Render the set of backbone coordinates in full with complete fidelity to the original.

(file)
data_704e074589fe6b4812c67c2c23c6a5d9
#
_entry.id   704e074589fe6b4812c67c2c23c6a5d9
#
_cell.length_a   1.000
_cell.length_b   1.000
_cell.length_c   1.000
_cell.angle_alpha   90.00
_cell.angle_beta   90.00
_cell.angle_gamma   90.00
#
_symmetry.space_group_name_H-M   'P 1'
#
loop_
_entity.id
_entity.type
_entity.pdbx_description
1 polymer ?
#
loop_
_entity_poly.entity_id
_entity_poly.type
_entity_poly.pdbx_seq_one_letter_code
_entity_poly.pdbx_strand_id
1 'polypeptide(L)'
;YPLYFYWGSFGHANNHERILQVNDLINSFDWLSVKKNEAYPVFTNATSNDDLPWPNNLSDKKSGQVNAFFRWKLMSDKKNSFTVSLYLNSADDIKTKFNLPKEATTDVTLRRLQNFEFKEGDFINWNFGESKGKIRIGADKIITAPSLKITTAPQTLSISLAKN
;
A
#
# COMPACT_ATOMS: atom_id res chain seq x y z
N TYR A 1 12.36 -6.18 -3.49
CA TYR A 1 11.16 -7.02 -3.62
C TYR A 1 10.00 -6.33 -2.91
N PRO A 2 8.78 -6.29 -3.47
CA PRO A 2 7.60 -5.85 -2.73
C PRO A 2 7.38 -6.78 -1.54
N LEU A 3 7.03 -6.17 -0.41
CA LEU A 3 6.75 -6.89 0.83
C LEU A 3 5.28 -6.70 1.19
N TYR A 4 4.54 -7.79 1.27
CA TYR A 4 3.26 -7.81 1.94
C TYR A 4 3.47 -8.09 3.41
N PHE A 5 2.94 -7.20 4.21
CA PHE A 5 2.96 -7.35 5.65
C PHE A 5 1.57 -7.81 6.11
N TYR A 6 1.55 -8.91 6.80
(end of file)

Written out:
data_704e074589fe6b4812c67c2c23c6a5d9
#
_entry.id   704e074589fe6b4812c67c2c23c6a5d9
#
_cell.length_a   1.000
_cell.length_b   1.000
_cell.length_c   1.000
_cell.angle_alpha   90.00
_cell.angle_beta   90.00
_cell.angle_gamma   90.00
#
_symmetry.space_group_name_H-M   'P 1'
#
loop_
_entity.id
_entity.type
_entity.pdbx_description
1 polymer ?
#
loop_
_entity_poly.entity_id
_entity_poly.type
_entity_poly.pdbx_seq_one_letter_code
_entity_poly.pdbx_strand_id
1 'polypeptide(L)'
;YPLYFYWGSFGHANNHERILQVNDLINSFDWLSVKKNEAYPVFTNATSNDDLPWPNNLSDKKSGQVNAFFRWKLMSDKKNSFTVSLYLNSADDIKTKFNLPKEATTDVTLRRLQNFEFKEGDFINWNFGESKGKIRIGADKIITAPSLKITTAPQTLSISLAKN
;
A
#
# COMPACT_ATOMS: atom_id res chain seq x y z
N TYR A 1 12.36 -6.18 -3.49
CA TYR A 1 11.16 -7.02 -3.62
C TYR A 1 10.00 -6.33 -2.91
N PRO A 2 8.78 -6.29 -3.47
CA PRO A 2 7.60 -5.85 -2.73
C PRO A 2 7.38 -6.78 -1.54
N LEU A 3 7.03 -6.17 -0.41
CA LEU A 3 6.75 -6.89 0.83
C LEU A 3 5.28 -6.70 1.19
N TYR A 4 4.54 -7.79 1.27
CA TYR A 4 3.26 -7.81 1.94
C TYR A 4 3.47 -8.09 3.41
N PHE A 5 2.94 -7.20 4.21
CA PHE A 5 2.96 -7.35 5.65
C PHE A 5 1.57 -7.81 6.11
N TYR A 6 1.55 -8.91 6.80